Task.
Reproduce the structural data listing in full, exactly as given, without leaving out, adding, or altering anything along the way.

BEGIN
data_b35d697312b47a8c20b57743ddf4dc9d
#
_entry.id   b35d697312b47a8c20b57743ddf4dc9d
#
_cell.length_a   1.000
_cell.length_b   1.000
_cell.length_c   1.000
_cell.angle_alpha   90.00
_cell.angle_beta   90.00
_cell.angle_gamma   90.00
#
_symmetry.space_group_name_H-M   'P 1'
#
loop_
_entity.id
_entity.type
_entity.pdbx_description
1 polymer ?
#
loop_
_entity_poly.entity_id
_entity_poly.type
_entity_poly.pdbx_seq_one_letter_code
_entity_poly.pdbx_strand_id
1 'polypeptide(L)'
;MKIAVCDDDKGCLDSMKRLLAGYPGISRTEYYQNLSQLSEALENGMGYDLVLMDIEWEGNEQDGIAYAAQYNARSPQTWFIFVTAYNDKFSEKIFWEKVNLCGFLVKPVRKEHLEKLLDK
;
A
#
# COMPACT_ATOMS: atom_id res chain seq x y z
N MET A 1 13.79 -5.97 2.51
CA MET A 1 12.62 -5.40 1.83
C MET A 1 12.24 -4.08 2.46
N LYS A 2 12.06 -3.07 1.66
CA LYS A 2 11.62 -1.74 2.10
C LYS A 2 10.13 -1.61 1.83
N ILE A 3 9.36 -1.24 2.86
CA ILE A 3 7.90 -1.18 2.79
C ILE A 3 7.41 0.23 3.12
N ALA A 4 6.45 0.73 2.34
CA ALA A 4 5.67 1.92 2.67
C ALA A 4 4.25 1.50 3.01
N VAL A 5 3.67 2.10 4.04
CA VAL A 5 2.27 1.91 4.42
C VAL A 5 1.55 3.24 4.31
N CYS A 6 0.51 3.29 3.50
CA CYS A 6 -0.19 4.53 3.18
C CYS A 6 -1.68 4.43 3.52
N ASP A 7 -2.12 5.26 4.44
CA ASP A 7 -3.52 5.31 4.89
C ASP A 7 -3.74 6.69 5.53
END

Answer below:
data_b35d697312b47a8c20b57743ddf4dc9d
#
_entry.id   b35d697312b47a8c20b57743ddf4dc9d
#
_cell.length_a   1.000
_cell.length_b   1.000
_cell.length_c   1.000
_cell.angle_alpha   90.00
_cell.angle_beta   90.00
_cell.angle_gamma   90.00
#
_symmetry.space_group_name_H-M   'P 1'
#
loop_
_entity.id
_entity.type
_entity.pdbx_description
1 polymer ?
#
loop_
_entity_poly.entity_id
_entity_poly.type
_entity_poly.pdbx_seq_one_letter_code
_entity_poly.pdbx_strand_id
1 'polypeptide(L)'
;MKIAVCDDDKGCLDSMKRLLAGYPGISRTEYYQNLSQLSEALENGMGYDLVLMDIEWEGNEQDGIAYAAQYNARSPQTWFIFVTAYNDKFSEKIFWEKVNLCGFLVKPVRKEHLEKLLDK
;
A
#
# COMPACT_ATOMS: atom_id res chain seq x y z
N MET A 1 13.79 -5.97 2.51
CA MET A 1 12.62 -5.40 1.83
C MET A 1 12.24 -4.08 2.46
N LYS A 2 12.06 -3.07 1.66
CA LYS A 2 11.62 -1.74 2.10
C LYS A 2 10.13 -1.61 1.83
N ILE A 3 9.36 -1.24 2.86
CA ILE A 3 7.90 -1.18 2.79
C ILE A 3 7.41 0.23 3.12
N ALA A 4 6.45 0.73 2.34
CA ALA A 4 5.67 1.92 2.67
C ALA A 4 4.25 1.50 3.01
N VAL A 5 3.67 2.10 4.04
CA VAL A 5 2.27 1.91 4.42
C VAL A 5 1.55 3.24 4.31
N CYS A 6 0.51 3.29 3.50
CA CYS A 6 -0.19 4.53 3.18
C CYS A 6 -1.68 4.43 3.52
N ASP A 7 -2.12 5.26 4.44
CA ASP A 7 -3.52 5.31 4.89
C ASP A 7 -3.74 6.69 5.53